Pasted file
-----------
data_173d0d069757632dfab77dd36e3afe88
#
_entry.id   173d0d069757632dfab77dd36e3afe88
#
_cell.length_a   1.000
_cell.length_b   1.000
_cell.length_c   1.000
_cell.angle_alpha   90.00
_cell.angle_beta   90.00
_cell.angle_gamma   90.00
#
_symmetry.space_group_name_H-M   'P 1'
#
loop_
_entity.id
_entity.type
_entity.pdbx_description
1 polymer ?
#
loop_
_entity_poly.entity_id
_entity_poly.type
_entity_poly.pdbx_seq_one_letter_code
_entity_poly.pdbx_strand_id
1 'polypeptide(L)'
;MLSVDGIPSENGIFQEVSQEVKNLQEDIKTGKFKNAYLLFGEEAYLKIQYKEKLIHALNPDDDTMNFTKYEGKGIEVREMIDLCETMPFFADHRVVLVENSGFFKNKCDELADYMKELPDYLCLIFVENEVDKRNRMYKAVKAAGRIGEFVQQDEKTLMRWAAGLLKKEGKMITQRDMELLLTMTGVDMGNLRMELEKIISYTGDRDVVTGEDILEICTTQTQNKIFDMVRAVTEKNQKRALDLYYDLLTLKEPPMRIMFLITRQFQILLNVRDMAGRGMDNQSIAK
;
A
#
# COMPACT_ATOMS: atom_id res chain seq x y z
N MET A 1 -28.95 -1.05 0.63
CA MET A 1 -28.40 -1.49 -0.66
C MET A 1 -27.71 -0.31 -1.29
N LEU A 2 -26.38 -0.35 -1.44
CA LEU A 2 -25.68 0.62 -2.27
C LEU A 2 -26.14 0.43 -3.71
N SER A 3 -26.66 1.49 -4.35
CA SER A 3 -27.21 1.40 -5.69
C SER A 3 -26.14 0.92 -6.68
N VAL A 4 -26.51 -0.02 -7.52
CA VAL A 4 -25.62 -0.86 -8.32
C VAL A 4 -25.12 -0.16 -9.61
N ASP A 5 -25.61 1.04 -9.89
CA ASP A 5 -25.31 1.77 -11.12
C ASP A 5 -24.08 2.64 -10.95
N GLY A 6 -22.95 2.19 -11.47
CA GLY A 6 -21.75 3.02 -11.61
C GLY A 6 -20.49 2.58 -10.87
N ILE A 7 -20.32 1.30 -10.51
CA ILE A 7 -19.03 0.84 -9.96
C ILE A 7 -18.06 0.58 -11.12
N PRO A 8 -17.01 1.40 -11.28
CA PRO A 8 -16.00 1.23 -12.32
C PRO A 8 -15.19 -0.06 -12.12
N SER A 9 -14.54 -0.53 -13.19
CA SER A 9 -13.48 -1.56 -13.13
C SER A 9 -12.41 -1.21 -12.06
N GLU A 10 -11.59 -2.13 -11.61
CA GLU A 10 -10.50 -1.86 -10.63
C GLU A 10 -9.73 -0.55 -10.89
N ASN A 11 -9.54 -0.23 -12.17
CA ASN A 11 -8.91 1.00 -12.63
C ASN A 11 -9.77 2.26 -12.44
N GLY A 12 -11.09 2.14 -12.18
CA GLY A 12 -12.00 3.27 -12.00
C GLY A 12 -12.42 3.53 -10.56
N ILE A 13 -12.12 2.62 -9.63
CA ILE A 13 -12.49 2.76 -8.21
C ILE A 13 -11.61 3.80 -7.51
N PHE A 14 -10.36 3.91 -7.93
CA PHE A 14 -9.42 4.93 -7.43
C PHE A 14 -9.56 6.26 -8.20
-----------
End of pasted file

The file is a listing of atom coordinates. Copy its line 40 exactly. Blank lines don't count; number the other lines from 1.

N VAL A 4 -26.51 -0.02 -7.52